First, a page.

Criminal Justice News

Senators say they weren’t involved in prison contract negotiations despite DOC claim: Although Oklahoma Department of Corrections Director Steven Harpe told members of the corrections board last week that several state lawmakers were part of the team that helped negotiate a new contract with the GEO Group, at least two of those lawmakers said they had no knowledge of any meetings and were not involved in any negotiations with the GEO Group. [The Oklahoman]

Housing & Economic Opportunity News

Camping Bans Found Constitutional Despite Lack of Shelters: Punishing people experiencing homelessness for sleeping outdoors is not cruel and unusual punishment, even if too few shelter beds are available, the United States Supreme Court said Friday after reviewing City of Grants Pass v. Johnson et al. [Oklahoma Watch]

Economy & Business News

$51 million federal tech grant could bring up to 56,000 new jobs to Tulsa: Tulsa will receive about $51 million from the federal government for tech innovations and production projected to create up to 56,000 additional jobs in the next 10 years, officials said. [Tulsa World]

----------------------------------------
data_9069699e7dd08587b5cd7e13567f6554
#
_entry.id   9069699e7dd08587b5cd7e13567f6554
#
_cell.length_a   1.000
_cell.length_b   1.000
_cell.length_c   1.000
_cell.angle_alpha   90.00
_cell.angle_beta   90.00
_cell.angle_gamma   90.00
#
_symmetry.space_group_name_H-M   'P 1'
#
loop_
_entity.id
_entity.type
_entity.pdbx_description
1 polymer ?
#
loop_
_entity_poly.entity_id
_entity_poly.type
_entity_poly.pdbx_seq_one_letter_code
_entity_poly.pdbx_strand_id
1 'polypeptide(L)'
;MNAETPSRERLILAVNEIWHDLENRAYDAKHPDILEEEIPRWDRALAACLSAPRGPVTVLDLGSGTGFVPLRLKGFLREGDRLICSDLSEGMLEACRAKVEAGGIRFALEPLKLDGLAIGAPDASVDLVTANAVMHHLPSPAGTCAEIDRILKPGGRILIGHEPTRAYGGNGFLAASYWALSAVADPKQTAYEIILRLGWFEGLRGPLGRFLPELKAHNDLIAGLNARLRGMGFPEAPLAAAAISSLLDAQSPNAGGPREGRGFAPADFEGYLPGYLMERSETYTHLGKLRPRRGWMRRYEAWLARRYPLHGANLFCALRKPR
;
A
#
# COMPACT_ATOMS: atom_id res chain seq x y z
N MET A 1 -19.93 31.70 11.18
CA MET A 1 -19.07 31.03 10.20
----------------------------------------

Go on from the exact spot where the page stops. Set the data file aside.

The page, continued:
Education News

Divisive order showcases Oklahoma’s push for more Christian religion in schools: Ryan Walters’ directive that Oklahoma public schools should teach from the Bible raised more questions than it answered. Put simply, Walters wants a Bible in every public school classroom, and for every teacher to give lessons from the Bible. [The Oklahoman]

Former Barresi aide, failed Tulsa school board candidate appointed to statewide charter school board: A former aide to State Superintendent Janet Barresi and a failed Tulsa school board candidate have just been appointed to the state governing board that could help decide the next legal steps in the fate of a proposed Catholic charter school whose case may be headed to the U.S. Supreme Court. [Tulsa World]